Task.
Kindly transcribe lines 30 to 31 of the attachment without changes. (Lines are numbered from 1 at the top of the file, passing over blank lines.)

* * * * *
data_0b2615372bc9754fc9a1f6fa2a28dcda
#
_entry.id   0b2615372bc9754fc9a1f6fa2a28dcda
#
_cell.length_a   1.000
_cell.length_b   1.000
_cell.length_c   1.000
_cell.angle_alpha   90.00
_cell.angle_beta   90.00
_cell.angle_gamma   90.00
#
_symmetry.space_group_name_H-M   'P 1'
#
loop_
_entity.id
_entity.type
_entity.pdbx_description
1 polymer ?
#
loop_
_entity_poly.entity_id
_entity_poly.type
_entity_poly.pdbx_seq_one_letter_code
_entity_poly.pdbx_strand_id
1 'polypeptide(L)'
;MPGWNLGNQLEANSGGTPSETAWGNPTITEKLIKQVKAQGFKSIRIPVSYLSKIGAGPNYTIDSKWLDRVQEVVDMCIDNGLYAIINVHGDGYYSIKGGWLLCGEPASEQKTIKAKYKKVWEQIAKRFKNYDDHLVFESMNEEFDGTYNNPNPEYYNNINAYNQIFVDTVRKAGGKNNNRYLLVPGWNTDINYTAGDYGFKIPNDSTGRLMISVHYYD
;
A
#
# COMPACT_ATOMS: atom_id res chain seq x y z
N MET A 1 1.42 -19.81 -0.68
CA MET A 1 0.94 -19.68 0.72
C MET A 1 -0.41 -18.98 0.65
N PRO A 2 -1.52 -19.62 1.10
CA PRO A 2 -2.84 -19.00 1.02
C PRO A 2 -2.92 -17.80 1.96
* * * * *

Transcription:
# COMPACT_ATOMS: atom_id res chain seq x y z
N MET A 1 1.42 -19.81 -0.68